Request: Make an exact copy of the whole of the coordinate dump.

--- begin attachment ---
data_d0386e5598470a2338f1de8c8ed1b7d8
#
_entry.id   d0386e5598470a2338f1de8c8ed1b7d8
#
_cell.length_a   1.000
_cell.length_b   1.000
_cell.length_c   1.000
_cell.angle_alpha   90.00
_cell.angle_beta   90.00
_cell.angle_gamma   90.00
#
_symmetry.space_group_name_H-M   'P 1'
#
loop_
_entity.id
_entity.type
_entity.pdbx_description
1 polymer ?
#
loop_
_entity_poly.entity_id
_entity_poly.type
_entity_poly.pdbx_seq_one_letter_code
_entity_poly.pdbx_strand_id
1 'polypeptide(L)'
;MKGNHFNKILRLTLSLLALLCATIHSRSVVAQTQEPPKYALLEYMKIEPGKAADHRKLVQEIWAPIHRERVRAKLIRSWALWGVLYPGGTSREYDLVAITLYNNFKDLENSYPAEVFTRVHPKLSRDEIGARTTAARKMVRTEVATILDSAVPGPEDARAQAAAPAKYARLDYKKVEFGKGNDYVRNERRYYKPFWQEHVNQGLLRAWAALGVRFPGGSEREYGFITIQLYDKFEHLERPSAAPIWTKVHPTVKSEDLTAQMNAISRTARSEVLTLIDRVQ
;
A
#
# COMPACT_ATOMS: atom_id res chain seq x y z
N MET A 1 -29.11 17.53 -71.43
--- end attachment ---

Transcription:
data_d0386e5598470a2338f1de8c8ed1b7d8
#
_entry.id   d0386e5598470a2338f1de8c8ed1b7d8
#
_cell.length_a   1.000
_cell.length_b   1.000
_cell.length_c   1.000
_cell.angle_alpha   90.00
_cell.angle_beta   90.00
_cell.angle_gamma   90.00
#
_symmetry.space_group_name_H-M   'P 1'
#
loop_
_entity.id
_entity.type
_entity.pdbx_description
1 polymer ?
#
loop_
_entity_poly.entity_id
_entity_poly.type
_entity_poly.pdbx_seq_one_letter_code
_entity_poly.pdbx_strand_id
1 'polypeptide(L)'
;MKGNHFNKILRLTLSLLALLCATIHSRSVVAQTQEPPKYALLEYMKIEPGKAADHRKLVQEIWAPIHRERVRAKLIRSWALWGVLYPGGTSREYDLVAITLYNNFKDLENSYPAEVFTRVHPKLSRDEIGARTTAARKMVRTEVATILDSAVPGPEDARAQAAAPAKYARLDYKKVEFGKGNDYVRNERRYYKPFWQEHVNQGLLRAWAALGVRFPGGSEREYGFITIQLYDKFEHLERPSAAPIWTKVHPTVKSEDLTAQMNAISRTARSEVLTLIDRVQ
;
A
#
# COMPACT_ATOMS: atom_id res chain seq x y z
N MET A 1 -29.11 17.53 -71.43